Behind Every Search, There's A Story
This week, I was reminded why I got into this business. The timing was good, because to be honest, after being involved in too many discussions revolving around search budgets and cross-channel attribution models, I had lost touch with what I’d found so magical about online marketing in the first place. But Tim and Daniel reminded me. It’s a story worth repeating.
About a week ago, I was sitting in a boardroom trying to find an “apples-to-apples” comparison for a CMO of a huge company to help validate moving money from traditional brand-building channels into search. We had run dozens of models, compiled multiple spreadsheets, and put together at least six different slide decks. In the process we did our level best to suck all the life out of the exercise, reducing it to a colorless discussion based solely on numbers. We were trying to find that elusive formula that would allow us to compare the impact of a dollar spent on search vs. a dollar spent on TV.
This was a variation of a conversation that I’m sure we’ve all had multiple times in the last year. I guess it was a sign that digital has come of age. We were trying to subject it to the same BS that had propped up TV and print for decades.
However, in the process, we were missing something critical. And I found that something critical on the streets of San Francisco.
When I started in search, I used to get a kick from the fact that thanks to what we did, a small Mustang after-market parts retailer could outrank Ford for keywords like “Mustang parts” and increase its online business by 10 times in under a year, eventually outstripping its traditional brick- and-mortar business, which had been around for decades. Or that a small boat manufacturer in Kelowna, B.C. could rank No. 1 for “boats” and suddenly start getting inquiries from around the world. Online made things possible that had never been possible before. And that was pretty cool.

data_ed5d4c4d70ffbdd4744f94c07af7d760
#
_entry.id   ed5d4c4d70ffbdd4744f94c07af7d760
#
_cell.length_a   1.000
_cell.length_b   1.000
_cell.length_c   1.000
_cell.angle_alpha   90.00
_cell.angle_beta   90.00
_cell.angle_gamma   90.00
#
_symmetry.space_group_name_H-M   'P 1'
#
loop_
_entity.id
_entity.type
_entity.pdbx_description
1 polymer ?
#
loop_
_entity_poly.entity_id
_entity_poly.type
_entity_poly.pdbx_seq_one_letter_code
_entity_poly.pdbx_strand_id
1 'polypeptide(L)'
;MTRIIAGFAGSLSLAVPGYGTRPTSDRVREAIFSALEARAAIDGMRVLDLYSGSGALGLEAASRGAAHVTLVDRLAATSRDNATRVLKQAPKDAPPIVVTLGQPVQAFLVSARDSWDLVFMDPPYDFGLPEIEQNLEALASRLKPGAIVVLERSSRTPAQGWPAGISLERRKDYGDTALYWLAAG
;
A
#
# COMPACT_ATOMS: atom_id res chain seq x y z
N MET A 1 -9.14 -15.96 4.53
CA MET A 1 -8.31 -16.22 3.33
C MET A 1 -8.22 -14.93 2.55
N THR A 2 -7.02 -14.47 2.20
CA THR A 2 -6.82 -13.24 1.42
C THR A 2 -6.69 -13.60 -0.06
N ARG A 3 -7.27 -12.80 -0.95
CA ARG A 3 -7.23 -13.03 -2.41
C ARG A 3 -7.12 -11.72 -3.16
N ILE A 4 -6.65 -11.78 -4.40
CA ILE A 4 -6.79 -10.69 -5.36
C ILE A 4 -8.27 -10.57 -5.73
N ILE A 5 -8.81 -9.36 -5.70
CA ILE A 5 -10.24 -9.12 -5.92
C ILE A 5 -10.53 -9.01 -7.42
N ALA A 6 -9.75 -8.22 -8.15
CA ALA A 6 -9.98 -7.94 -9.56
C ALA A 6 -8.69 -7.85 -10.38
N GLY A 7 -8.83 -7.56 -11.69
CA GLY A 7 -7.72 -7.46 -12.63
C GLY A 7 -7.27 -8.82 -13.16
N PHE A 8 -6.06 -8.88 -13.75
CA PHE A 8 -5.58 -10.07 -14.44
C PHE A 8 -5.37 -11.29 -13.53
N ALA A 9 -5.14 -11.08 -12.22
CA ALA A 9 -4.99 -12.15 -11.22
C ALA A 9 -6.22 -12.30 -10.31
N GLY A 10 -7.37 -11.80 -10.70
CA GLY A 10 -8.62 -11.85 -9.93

Those stories are still happening and being talked about. It’s just that they’re not happening at the boardroom tables where I’ve been hanging out lately. But then I ran into Tim and Daniel, and their story restored my faith in online marketing.
Tim and Daniel are just a couple of guys who happen to love their city (San Francisco) and wanted to find a way to afford their sky-rocketing rent so they could continue to live there. A little over a year ago, they started a bike tour company that takes tourists through the streets of San Francisco, pointing out the little nooks and crannies that give the city its color. They’re both pretty personable guys and the tours benefit from their obvious passion for their subject. They can bring Haight-Ashbury or the Castro to life in a way that no tour book or bus tour ever could. They reduce San Francisco to a street-level, intimate love affair, exactly the way the city should be seen.
Now, as cool as that is, the story wouldn’t be worth telling unless people actually discovered the tour, allowing Tim and Daniel to keep their jobs as guides.
And that’s where the Internet comes in. Right now, their tour is the No. 1 ranked tour on Trip Advisor, with 145 reviews, all of them “excellent.” And so, because of this feedback, they top a very long list of things to do in San Francisco. They probably won’t get rich, but they will keep the business rolling and keep paying the rent. And that’s not a bad outcome for being able to do the thing you love.
I asked Daniel what the impact of the positive ranking on Trip Advisor had been, and he was positive but realistic, “It’s been pretty awesome, but as I keep telling my mom, it’s an algorithm and it might be gone tomorrow. But we’re enjoying it while we can.”
Excellent advice. Enjoy it while you can. And when the big business of search seems to suck all the fun out of life, remember that guys like Tim and Daniel are still stoked about what it can do for them.
That’s why I got into the biz.